Censorship in the Philippines

Censorship in the Philippines refers to the control of certain information in the Philippines.

Television and film[edit]

The Movie and Television Review and Classification Board is responsible for rating television programs, movies and home videos aired in the Philippines. The government agency can classify a movie or television program an X rating, effectively banning the work from public screening. The MTRCB is however criticized for its views on what constitutes obscenity, and is also accused of giving the X rating to materials for political reasons such as Ora Pro Nobis by Lino Brocka, which gained controversy for its allegations of continued human rights violations in the Philippines after the 1986 EDSA revolution.[1]

More recently the sex scenes from the controversial film Fifty Shades of Grey were edited and received an R-18 rating from the MTRCB, due to the various protest from religious groups. However, its sequels Fifty Shades Darker and Fifty Shades Freed were shown uncut and received an R-18 rating.[citation needed]

Internet censorship[edit]

The Freedom on the Net 2013 by the Freedom House ranked the Philippines 10th out of 60 countries. It said that it did not receive reports that officials are pressuring bloggers or online journalists to delete content deemed critical to the authorities. However it said that "many news websites are online versions of traditional media which self-censor due to the level of violence against journalists in the Philippines".[2]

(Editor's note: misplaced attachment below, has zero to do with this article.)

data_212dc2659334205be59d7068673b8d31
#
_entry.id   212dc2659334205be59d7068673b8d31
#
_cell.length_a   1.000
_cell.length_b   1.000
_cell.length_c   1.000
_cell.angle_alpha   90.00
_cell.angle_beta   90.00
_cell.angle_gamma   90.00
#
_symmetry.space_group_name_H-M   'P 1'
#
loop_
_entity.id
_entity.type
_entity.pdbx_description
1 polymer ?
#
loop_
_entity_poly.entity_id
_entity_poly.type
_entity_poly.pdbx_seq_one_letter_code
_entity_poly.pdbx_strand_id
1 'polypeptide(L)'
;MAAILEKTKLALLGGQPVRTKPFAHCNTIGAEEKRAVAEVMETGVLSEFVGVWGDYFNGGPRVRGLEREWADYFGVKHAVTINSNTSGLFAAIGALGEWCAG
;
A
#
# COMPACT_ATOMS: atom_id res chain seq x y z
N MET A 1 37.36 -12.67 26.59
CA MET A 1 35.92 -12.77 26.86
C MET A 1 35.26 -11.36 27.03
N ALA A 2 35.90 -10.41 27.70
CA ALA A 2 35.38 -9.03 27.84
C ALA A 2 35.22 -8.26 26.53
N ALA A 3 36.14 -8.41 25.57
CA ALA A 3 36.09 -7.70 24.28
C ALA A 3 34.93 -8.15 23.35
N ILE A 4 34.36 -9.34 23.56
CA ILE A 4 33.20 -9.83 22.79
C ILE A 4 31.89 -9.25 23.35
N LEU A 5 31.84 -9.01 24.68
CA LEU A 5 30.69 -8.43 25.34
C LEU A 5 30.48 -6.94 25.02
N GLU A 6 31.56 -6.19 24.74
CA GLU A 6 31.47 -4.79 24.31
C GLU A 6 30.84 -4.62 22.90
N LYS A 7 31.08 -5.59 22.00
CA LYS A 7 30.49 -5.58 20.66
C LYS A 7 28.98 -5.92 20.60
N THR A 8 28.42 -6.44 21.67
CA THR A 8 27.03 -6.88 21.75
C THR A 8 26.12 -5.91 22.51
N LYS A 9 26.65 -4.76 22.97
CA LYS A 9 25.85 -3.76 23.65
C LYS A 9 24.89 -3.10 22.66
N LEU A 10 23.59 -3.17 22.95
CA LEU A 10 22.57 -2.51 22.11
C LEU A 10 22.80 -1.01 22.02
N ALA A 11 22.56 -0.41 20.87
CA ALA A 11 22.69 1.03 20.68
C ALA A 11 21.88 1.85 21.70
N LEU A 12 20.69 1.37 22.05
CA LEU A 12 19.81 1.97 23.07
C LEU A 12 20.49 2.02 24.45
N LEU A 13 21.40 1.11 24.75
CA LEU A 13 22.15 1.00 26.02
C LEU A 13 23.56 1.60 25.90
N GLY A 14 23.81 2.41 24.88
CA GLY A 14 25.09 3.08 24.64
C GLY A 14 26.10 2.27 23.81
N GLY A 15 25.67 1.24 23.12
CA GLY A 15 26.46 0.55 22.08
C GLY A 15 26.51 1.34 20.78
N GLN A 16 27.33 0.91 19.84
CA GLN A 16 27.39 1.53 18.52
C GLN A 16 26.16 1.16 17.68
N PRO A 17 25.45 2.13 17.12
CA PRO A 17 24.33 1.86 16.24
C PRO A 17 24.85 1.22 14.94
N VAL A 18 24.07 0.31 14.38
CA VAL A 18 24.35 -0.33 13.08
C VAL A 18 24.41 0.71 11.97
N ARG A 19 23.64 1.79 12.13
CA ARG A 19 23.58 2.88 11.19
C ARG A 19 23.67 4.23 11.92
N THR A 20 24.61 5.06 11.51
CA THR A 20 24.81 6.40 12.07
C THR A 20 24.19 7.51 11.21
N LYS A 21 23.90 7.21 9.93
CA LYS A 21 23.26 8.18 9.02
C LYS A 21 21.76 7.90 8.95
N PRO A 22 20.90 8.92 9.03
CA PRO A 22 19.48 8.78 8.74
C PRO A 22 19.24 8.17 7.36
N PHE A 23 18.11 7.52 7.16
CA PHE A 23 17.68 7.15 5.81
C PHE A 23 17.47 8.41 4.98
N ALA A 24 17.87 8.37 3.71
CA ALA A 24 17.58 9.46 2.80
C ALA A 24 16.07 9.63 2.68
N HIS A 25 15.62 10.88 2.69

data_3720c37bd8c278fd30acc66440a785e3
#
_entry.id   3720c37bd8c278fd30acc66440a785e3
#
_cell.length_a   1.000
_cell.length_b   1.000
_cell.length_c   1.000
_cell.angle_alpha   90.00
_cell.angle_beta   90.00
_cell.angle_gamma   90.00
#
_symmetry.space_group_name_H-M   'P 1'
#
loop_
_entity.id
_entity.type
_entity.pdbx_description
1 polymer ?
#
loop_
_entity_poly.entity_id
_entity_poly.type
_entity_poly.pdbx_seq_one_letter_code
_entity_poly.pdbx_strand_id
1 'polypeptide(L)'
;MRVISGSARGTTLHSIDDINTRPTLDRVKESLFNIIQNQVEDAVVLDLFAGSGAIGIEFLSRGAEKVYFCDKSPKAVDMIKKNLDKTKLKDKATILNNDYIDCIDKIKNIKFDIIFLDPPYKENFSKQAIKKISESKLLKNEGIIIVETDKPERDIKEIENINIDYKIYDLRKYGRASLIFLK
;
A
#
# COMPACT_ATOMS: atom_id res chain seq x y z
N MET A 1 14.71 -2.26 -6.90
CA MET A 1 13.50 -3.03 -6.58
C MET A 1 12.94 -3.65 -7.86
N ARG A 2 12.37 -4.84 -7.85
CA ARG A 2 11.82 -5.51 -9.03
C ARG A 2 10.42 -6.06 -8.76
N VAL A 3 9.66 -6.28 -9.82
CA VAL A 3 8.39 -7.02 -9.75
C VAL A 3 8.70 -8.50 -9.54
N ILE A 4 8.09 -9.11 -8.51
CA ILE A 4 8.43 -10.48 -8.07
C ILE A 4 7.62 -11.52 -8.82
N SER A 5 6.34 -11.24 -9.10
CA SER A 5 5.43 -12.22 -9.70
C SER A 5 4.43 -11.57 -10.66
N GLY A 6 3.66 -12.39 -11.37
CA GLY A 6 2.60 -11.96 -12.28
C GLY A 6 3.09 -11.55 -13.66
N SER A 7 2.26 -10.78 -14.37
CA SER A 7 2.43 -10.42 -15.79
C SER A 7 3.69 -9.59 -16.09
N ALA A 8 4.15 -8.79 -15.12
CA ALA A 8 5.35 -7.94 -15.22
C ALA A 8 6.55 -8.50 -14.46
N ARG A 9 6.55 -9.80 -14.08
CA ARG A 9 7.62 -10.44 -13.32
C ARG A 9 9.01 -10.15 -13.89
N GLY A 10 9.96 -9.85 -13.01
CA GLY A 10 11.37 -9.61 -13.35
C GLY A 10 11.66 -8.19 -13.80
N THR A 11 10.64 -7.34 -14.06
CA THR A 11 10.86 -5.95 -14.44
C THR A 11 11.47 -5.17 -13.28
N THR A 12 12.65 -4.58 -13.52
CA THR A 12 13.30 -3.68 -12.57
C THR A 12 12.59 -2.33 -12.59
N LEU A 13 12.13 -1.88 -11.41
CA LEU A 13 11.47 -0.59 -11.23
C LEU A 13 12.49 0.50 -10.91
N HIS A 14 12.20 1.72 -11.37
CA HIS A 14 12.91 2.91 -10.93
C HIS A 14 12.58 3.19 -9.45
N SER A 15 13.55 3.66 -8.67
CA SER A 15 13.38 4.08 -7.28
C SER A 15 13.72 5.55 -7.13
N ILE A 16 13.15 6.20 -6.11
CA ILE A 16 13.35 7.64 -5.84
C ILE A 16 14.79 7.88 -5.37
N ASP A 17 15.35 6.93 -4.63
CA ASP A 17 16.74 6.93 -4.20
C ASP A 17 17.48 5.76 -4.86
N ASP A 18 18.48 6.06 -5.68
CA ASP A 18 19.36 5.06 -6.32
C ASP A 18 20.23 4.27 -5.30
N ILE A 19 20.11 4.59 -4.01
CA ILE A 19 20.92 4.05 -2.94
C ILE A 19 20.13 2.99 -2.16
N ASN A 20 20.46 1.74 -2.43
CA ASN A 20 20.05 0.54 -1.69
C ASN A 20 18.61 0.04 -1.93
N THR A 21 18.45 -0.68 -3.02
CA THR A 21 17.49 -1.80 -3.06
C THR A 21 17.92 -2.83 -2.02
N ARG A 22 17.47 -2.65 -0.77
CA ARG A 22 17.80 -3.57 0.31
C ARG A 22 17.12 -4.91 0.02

It also said that "The government does not require the registration of user information prior to logging online or subscribing to internet and mobile phone services, especially since prepaid services are widely available, even in small neighborhood stores." The same report also stated that the Cybercrime Prevention Act of 2012 negatively affected the state of internet freedom of the country. It has also noted that the internet penetration of the country remains low which it attributes to PLDT's "de facto monopoly" and lack of infrastructure and bureaucratic government regulation. The study says that the monopoly resulted to high broadband subscription fees.[2]

A study released in March 2014 by United States-based, Pew Research Center states that most Filipinos find access to the internet without censorship is important or somewhat important. 35% of the respondents said they found internet access without censorship as "very important", 38% as "somewhat important", 18% "not too important", 6% "not important" and the rest said they don't know or refused to answer.[3]

See also[edit]

References[edit]

  1. ^ Teodoro, Luis (14 May 2012). "Censorship in disguise". In Medias Res. Retrieved 13 August 2015.
  2. ^ a b Malig, Jojo (4 October 2013). "Internet freedom costly for Filipinos, study says". ABS-CBNnews.com. Retrieved 13 August 2015.
  3. ^ "Should gov't censor Internet access?". MoneyPolitics. Philippine Center for Investigative Journalism. Archived from the original on 9 October 2015. Retrieved 13 August 2015.